CJP: In your writings, you have maintained the view that the Soviet Union was never a socialist state. Do you accept the view that it was a “deformed workers state” or do you believe that it was a form of state capitalism?

NC: The terms of political discourse are not models of precision. By the time the Soviets and factory councils were eliminated — quite early on — there was hardly a trace of a “workers state.” [Factory councils were forms of political and economic organization in which the place of work is controlled collectively by the workers.] The system had wage labor and other features of capitalism, so I suppose one could call it a kind of tyrannical state capitalism in some respects.

CJP: In certain communist circles, a distinction has been drawn between Leninism and Stalinism, while the more orthodox communists have argued that the Soviet Union begun a gradual abandonment of socialism with the rise of Nikita Khrushchev to power. Can you comment on these two points of contention, with special emphasis in the alleged differences between Leninism and Stalinism?

NC: I would place the abandonment of socialism much earlier, under Lenin and Trotsky, at least if socialism is understood to mean at a minimum control by working people over production. The seeds of Stalinism were present in the early Bolshevik years, partly attributable to the exigencies of the civil war and foreign invasion, partly to Leninist ideology. Under Stalin it became a monstrosity.

CJP: Faced with the challenges and threats (both internal and external) that it did face following the takeover of power, did the Bolsheviks have any other option than centralizing power, creating an army, and defending the October Revolution by any means necessary?

NC: It is more appropriate, I think, to ask whether the Bolsheviks had any other option for defending their power. By adopting the means they chose, they destroyed the achievements of the popular revolution. Were there alternatives? I think so, but the question takes us into difficult and contested territory. It’s possible, for example, that instead of ignoring Marx’s ideas in his later years about the revolutionary potential of the Russian peasantry, they might have pursued them and offered support for peasant organizing and activism instead of marginalizing it (or worse). And they could have energized rather than undermined the Soviets and factory councils. But all that raises many questions, both of fact and of speculation about possibilities — for example, about creating a disciplined and effective Red Army, choice of guerrilla vs conventional military tactics, political vs military warfare, and much else.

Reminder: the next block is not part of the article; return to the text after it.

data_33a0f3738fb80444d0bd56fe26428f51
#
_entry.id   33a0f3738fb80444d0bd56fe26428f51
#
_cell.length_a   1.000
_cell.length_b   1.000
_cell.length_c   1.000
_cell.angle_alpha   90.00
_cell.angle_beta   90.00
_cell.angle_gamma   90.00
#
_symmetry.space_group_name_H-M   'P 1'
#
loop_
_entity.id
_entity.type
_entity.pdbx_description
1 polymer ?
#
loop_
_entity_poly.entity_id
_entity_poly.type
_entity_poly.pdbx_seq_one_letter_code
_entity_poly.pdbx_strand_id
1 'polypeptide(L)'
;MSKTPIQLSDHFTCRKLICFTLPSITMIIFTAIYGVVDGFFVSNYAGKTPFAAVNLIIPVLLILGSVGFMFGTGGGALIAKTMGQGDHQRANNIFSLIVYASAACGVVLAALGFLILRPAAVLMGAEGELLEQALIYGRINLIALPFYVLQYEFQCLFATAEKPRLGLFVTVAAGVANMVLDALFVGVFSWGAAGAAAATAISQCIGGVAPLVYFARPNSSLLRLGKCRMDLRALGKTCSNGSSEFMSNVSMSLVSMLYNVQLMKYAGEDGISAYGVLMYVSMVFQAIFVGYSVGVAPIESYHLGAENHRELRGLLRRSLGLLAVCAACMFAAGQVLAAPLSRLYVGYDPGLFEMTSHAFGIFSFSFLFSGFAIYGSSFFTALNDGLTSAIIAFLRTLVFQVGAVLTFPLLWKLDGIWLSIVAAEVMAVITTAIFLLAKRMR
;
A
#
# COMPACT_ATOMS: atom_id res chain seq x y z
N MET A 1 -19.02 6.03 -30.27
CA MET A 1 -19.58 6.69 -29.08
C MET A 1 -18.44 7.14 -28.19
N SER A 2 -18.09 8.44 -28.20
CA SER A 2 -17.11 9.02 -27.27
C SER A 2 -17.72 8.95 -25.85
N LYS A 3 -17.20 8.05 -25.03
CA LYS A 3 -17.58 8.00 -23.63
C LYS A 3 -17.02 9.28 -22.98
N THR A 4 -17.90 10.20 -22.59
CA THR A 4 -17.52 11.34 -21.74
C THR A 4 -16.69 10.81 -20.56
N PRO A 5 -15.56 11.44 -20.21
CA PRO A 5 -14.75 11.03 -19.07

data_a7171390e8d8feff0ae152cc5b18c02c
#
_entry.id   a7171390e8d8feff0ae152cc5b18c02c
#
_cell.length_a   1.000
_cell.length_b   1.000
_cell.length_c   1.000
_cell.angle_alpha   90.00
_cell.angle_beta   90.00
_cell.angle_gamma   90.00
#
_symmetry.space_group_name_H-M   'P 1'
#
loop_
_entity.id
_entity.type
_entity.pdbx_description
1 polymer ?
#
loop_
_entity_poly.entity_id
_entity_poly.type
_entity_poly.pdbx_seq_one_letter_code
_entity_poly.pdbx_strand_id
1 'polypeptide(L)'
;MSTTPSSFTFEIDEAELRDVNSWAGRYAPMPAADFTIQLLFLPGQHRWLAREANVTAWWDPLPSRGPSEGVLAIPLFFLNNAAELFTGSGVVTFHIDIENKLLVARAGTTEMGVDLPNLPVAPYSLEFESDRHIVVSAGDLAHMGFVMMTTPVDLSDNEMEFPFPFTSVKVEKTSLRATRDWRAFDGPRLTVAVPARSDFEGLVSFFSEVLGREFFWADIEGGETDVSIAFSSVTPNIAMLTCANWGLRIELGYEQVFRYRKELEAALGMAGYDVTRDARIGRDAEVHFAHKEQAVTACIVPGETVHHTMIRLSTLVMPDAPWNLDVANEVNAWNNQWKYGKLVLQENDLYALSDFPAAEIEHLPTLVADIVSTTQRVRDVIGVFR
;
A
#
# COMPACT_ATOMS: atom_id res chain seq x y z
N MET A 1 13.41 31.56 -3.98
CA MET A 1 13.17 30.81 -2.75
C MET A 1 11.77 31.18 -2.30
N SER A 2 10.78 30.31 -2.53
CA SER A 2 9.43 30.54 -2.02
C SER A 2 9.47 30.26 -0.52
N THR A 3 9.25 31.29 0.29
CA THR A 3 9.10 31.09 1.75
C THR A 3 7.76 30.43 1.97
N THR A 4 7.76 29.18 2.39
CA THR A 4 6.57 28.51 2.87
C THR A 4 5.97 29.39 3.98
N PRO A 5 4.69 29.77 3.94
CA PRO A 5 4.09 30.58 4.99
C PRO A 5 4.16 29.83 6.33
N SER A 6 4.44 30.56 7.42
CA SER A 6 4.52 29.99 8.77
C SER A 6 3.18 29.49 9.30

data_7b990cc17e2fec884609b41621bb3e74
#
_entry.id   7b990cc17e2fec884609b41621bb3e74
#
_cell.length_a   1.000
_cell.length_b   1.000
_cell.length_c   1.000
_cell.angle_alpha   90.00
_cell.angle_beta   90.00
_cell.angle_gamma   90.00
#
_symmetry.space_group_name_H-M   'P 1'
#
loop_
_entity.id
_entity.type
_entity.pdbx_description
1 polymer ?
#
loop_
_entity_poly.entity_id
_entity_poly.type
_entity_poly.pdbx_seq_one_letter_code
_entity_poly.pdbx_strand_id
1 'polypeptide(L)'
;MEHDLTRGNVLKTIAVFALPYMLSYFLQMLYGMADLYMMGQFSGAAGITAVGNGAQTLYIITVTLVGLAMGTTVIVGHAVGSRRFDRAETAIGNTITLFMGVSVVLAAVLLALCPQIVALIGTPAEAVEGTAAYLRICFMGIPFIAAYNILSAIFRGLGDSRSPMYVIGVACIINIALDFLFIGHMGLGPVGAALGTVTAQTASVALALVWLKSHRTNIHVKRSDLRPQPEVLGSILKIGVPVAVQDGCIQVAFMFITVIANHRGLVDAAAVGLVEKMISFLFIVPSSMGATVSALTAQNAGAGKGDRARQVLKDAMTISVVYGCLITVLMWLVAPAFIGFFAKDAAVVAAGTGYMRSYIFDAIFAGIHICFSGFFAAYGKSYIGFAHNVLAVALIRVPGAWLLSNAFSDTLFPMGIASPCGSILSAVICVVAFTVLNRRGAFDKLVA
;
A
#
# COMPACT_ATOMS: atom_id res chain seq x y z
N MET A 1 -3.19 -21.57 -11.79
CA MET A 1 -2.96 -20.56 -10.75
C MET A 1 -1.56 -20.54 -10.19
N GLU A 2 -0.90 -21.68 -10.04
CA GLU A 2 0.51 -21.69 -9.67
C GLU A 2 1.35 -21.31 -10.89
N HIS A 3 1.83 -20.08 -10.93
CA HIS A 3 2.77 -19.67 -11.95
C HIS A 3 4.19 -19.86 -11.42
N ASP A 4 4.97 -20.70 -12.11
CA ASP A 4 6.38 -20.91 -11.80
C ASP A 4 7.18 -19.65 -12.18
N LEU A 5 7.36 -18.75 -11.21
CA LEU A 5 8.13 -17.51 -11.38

CJP: Would you accept the view that the labor concentration camps and the other horrible crimes that took place under Stalin’s reign are unlikely to have taken place if either Lenin or Trotsky were in power instead?

NC: I strongly doubt that Lenin or Trotsky would have carried out crimes anything like these.

CJP: And how do you see the Maoist revolution? Was China at any point a socialist state?

NC: The “Maoist revolution” was a complex affair. There was a strong popular element in early Chinese Marxism, discussed in illuminating work by Maurice Meisner. William Hinton’s remarkable study Fanshen captures vividly a moment of profound revolutionary change, not just in social practices, but in the mentality and consciousness of the peasants, with party cadres often submitting to popular control, according to his account. Later the totalitarian system was responsible for horrendous crimes, notably the “Great Leap Forward” with its huge death toll, in the tens of millions. Despite these crimes, as economists Amartya Sen and Jean Dreze demonstrate, from independence until 1979, when the Deng reforms began, Chinese programs of rural health and development saved the lives of 100 million people in comparison to India in the same years. What any of this has to do with socialism depends on how one interprets that battered term.